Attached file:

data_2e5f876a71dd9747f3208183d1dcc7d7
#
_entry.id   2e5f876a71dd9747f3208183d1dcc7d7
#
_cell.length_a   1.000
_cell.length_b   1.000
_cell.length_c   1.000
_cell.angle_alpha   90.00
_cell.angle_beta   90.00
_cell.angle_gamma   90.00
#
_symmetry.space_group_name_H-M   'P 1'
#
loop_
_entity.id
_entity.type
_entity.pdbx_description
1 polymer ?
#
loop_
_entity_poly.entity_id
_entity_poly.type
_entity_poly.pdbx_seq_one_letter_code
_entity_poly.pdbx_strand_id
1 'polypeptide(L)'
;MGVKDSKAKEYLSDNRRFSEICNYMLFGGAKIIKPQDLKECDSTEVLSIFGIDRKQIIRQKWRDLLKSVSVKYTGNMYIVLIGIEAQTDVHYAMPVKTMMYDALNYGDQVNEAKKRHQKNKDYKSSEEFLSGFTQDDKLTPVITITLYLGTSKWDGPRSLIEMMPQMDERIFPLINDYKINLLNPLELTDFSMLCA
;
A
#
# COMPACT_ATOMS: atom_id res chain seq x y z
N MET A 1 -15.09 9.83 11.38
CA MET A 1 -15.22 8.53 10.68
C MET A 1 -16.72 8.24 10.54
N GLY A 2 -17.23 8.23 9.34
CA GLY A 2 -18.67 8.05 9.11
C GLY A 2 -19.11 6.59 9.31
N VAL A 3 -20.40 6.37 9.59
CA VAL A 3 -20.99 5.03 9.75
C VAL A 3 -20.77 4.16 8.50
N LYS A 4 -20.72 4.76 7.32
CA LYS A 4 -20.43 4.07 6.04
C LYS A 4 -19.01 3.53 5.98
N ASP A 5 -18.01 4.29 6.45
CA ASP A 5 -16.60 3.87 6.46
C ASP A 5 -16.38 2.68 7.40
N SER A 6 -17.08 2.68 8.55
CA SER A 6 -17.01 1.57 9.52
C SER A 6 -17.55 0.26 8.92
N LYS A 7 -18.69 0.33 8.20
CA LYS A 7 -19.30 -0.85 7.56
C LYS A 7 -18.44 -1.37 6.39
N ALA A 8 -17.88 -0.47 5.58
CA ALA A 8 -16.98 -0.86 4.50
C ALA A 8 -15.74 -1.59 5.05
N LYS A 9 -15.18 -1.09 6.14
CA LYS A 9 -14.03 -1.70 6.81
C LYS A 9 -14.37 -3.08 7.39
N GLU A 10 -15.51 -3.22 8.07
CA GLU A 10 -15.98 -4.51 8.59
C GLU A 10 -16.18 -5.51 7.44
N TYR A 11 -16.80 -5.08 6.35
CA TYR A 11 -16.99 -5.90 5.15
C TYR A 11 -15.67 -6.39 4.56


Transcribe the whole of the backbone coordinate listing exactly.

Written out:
data_2e5f876a71dd9747f3208183d1dcc7d7
#
_entry.id   2e5f876a71dd9747f3208183d1dcc7d7
#
_cell.length_a   1.000
_cell.length_b   1.000
_cell.length_c   1.000
_cell.angle_alpha   90.00
_cell.angle_beta   90.00
_cell.angle_gamma   90.00
#
_symmetry.space_group_name_H-M   'P 1'
#
loop_
_entity.id
_entity.type
_entity.pdbx_description
1 polymer ?
#
loop_
_entity_poly.entity_id
_entity_poly.type
_entity_poly.pdbx_seq_one_letter_code
_entity_poly.pdbx_strand_id
1 'polypeptide(L)'
;MGVKDSKAKEYLSDNRRFSEICNYMLFGGAKIIKPQDLKECDSTEVLSIFGIDRKQIIRQKWRDLLKSVSVKYTGNMYIVLIGIEAQTDVHYAMPVKTMMYDALNYGDQVNEAKKRHQKNKDYKSSEEFLSGFTQDDKLTPVITITLYLGTSKWDGPRSLIEMMPQMDERIFPLINDYKINLLNPLELTDFSMLCA
;
A
#
# COMPACT_ATOMS: atom_id res chain seq x y z
N MET A 1 -15.09 9.83 11.38
CA MET A 1 -15.22 8.53 10.68
C MET A 1 -16.72 8.24 10.54
N GLY A 2 -17.23 8.23 9.34
CA GLY A 2 -18.67 8.05 9.11
C GLY A 2 -19.11 6.59 9.31
N VAL A 3 -20.40 6.37 9.59
CA VAL A 3 -20.99 5.03 9.75
C VAL A 3 -20.77 4.16 8.50
N LYS A 4 -20.72 4.76 7.32
CA LYS A 4 -20.43 4.07 6.04
C LYS A 4 -19.01 3.53 5.98
N ASP A 5 -18.01 4.29 6.45
CA ASP A 5 -16.60 3.87 6.46
C ASP A 5 -16.38 2.68 7.40
N SER A 6 -17.08 2.68 8.55
CA SER A 6 -17.01 1.57 9.52
C SER A 6 -17.55 0.26 8.92
N LYS A 7 -18.69 0.33 8.20
CA LYS A 7 -19.30 -0.85 7.56
C LYS A 7 -18.44 -1.37 6.39
N ALA A 8 -17.88 -0.47 5.58
CA ALA A 8 -16.98 -0.86 4.50
C ALA A 8 -15.74 -1.59 5.05
N LYS A 9 -15.18 -1.09 6.14
CA LYS A 9 -14.03 -1.70 6.81
C LYS A 9 -14.37 -3.08 7.39
N GLU A 10 -15.51 -3.22 8.07
CA GLU A 10 -15.98 -4.51 8.59
C GLU A 10 -16.18 -5.51 7.44
N TYR A 11 -16.80 -5.08 6.35
CA TYR A 11 -16.99 -5.90 5.15
C TYR A 11 -15.67 -6.39 4.56